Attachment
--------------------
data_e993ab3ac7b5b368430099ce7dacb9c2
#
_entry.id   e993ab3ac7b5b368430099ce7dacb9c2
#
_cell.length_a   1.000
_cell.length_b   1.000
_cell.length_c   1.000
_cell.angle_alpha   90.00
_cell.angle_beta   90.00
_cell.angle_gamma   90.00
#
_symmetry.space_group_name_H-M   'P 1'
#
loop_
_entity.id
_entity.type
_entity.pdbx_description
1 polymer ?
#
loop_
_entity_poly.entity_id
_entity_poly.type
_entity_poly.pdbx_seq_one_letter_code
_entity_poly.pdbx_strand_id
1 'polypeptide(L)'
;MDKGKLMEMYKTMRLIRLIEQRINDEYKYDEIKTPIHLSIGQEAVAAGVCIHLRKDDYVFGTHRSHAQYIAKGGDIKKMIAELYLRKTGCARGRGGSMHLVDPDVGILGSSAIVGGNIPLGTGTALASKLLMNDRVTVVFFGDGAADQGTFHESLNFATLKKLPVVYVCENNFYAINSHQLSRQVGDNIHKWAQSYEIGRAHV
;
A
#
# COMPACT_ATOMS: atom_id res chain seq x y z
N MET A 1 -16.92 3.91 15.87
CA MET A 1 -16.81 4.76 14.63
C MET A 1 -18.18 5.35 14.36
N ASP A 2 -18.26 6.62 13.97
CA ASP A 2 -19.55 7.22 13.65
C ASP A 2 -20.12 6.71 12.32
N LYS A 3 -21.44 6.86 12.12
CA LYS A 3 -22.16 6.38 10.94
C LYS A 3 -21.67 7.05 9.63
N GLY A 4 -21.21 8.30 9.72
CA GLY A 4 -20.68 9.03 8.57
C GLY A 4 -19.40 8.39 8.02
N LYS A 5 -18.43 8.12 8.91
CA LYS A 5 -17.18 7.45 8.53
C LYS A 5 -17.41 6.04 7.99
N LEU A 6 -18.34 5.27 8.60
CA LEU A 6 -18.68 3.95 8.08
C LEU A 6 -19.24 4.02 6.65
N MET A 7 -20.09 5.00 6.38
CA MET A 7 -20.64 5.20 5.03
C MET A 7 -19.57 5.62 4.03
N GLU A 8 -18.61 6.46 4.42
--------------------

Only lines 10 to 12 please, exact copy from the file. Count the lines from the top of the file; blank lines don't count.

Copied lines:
_cell.angle_gamma   90.00
#
_symmetry.space_group_name_H-M   'P 1'